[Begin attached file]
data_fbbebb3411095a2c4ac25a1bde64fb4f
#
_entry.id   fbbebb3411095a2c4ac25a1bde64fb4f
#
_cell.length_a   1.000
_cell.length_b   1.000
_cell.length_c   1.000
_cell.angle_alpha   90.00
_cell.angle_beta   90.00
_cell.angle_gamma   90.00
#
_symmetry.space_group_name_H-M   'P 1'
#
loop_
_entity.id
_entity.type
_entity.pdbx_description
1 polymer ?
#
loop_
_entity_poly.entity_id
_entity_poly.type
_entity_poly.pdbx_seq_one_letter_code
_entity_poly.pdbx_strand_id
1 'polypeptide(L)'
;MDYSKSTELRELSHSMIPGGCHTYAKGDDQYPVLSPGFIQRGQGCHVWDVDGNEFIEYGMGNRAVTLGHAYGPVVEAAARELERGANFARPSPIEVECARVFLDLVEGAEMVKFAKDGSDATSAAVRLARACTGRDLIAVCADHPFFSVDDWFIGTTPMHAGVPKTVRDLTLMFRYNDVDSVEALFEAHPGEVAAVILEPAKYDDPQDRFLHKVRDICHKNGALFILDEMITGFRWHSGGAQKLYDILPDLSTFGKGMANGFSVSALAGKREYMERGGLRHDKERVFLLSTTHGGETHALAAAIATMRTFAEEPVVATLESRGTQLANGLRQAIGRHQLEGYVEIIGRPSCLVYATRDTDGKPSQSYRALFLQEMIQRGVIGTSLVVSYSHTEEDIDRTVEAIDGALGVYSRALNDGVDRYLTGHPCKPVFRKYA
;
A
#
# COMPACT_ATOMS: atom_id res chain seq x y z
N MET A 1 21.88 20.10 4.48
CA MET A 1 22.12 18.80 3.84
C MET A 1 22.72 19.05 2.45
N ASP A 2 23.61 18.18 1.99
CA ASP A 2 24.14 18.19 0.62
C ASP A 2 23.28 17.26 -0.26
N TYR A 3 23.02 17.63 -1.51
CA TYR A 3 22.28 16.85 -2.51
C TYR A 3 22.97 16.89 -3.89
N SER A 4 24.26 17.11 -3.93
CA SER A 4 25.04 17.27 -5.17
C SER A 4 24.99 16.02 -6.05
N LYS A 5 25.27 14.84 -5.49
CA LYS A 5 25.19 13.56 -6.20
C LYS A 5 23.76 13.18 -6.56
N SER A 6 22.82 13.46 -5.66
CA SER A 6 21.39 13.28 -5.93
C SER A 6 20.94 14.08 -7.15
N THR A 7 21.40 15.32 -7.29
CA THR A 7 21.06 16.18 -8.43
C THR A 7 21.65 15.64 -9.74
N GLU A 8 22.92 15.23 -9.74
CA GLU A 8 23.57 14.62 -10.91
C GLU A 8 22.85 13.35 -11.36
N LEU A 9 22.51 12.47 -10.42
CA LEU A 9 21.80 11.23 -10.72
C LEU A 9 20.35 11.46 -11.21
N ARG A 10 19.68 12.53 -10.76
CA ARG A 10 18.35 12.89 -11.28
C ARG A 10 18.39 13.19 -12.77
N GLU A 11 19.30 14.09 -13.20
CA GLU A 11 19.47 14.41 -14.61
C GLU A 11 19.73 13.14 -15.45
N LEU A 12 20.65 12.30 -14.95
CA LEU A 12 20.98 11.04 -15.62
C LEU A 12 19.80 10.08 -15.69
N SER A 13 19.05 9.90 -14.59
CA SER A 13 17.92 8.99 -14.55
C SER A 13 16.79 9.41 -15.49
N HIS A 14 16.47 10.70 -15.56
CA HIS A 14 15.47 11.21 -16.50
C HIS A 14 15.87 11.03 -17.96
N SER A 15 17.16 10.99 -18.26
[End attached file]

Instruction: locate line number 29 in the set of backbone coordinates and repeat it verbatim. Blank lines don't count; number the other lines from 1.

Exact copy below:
#